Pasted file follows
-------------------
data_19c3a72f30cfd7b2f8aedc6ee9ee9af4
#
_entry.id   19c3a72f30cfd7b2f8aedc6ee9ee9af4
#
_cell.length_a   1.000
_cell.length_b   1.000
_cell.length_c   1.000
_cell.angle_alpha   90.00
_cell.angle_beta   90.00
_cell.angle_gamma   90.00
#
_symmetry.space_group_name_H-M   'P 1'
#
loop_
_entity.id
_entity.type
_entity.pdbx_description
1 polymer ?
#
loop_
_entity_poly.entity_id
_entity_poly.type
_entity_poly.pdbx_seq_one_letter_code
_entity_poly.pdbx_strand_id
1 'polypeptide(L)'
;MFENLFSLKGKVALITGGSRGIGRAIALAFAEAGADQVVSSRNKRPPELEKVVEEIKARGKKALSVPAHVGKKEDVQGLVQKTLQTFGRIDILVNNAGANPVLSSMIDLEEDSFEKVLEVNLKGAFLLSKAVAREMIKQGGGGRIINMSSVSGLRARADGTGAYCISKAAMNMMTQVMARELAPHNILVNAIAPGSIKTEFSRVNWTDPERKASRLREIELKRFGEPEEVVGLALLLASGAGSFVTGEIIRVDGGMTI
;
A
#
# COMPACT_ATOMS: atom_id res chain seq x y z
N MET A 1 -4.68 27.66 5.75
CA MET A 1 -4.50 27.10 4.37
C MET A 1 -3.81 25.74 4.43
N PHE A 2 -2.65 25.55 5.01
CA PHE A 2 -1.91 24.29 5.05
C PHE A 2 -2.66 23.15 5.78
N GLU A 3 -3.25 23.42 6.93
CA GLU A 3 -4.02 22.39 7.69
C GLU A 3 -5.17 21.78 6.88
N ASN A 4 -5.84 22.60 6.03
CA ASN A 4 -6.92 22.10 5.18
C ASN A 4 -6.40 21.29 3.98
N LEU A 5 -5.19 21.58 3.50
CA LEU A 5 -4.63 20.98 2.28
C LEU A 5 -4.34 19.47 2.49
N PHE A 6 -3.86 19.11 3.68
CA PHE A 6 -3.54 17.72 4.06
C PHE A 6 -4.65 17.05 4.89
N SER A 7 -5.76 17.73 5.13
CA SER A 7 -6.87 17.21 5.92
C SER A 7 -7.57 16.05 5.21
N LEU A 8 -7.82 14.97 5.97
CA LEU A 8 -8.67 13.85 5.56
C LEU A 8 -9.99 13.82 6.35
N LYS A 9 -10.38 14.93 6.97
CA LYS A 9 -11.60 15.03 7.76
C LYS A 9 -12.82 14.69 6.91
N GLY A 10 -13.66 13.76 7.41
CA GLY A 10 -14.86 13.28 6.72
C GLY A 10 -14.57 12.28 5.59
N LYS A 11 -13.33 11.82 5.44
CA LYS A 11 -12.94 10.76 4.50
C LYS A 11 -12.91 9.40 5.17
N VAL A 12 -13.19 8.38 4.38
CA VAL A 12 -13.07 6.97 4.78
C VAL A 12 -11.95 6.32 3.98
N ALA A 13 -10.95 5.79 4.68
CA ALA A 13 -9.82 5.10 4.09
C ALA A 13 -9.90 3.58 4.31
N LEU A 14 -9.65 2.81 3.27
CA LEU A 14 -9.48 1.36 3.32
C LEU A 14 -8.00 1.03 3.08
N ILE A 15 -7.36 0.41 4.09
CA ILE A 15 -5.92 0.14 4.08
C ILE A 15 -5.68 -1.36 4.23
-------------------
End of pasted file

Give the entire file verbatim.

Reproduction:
data_19c3a72f30cfd7b2f8aedc6ee9ee9af4
#
_entry.id   19c3a72f30cfd7b2f8aedc6ee9ee9af4
#
_cell.length_a   1.000
_cell.length_b   1.000
_cell.length_c   1.000
_cell.angle_alpha   90.00
_cell.angle_beta   90.00
_cell.angle_gamma   90.00
#
_symmetry.space_group_name_H-M   'P 1'
#
loop_
_entity.id
_entity.type
_entity.pdbx_description
1 polymer ?
#
loop_
_entity_poly.entity_id
_entity_poly.type
_entity_poly.pdbx_seq_one_letter_code
_entity_poly.pdbx_strand_id
1 'polypeptide(L)'
;MFENLFSLKGKVALITGGSRGIGRAIALAFAEAGADQVVSSRNKRPPELEKVVEEIKARGKKALSVPAHVGKKEDVQGLVQKTLQTFGRIDILVNNAGANPVLSSMIDLEEDSFEKVLEVNLKGAFLLSKAVAREMIKQGGGGRIINMSSVSGLRARADGTGAYCISKAAMNMMTQVMARELAPHNILVNAIAPGSIKTEFSRVNWTDPERKASRLREIELKRFGEPEEVVGLALLLASGAGSFVTGEIIRVDGGMTI
;
A
#
# COMPACT_ATOMS: atom_id res chain seq x y z
N MET A 1 -4.68 27.66 5.75
CA MET A 1 -4.50 27.10 4.37
C MET A 1 -3.81 25.74 4.43
N PHE A 2 -2.65 25.55 5.01
CA PHE A 2 -1.91 24.29 5.05
C PHE A 2 -2.66 23.15 5.78
N GLU A 3 -3.25 23.42 6.93
CA GLU A 3 -4.02 22.39 7.69
C GLU A 3 -5.17 21.78 6.88
N ASN A 4 -5.84 22.60 6.03
CA ASN A 4 -6.92 22.10 5.18
C ASN A 4 -6.40 21.29 3.98
N LEU A 5 -5.19 21.58 3.50
CA LEU A 5 -4.63 20.98 2.28
C LEU A 5 -4.34 19.47 2.49
N PHE A 6 -3.86 19.11 3.68
CA PHE A 6 -3.54 17.72 4.06
C PHE A 6 -4.65 17.05 4.89
N SER A 7 -5.76 17.73 5.13
CA SER A 7 -6.87 17.21 5.92
C SER A 7 -7.57 16.05 5.21
N LEU A 8 -7.82 14.97 5.97
CA LEU A 8 -8.67 13.85 5.56
C LEU A 8 -9.99 13.82 6.35
N LYS A 9 -10.38 14.93 6.97
CA LYS A 9 -11.60 15.03 7.76
C LYS A 9 -12.82 14.69 6.91
N GLY A 10 -13.66 13.76 7.41
CA GLY A 10 -14.86 13.28 6.72
C GLY A 10 -14.57 12.28 5.59
N LYS A 11 -13.33 11.82 5.44
CA LYS A 11 -12.94 10.76 4.50
C LYS A 11 -12.91 9.40 5.17
N VAL A 12 -13.19 8.38 4.38
CA VAL A 12 -13.07 6.97 4.78
C VAL A 12 -11.95 6.32 3.98
N ALA A 13 -10.95 5.79 4.68
CA ALA A 13 -9.82 5.10 4.09
C ALA A 13 -9.90 3.58 4.31
N LEU A 14 -9.65 2.81 3.27
CA LEU A 14 -9.48 1.36 3.32
C LEU A 14 -8.00 1.03 3.08
N ILE A 15 -7.36 0.41 4.09
CA ILE A 15 -5.92 0.14 4.08
C ILE A 15 -5.68 -1.36 4.23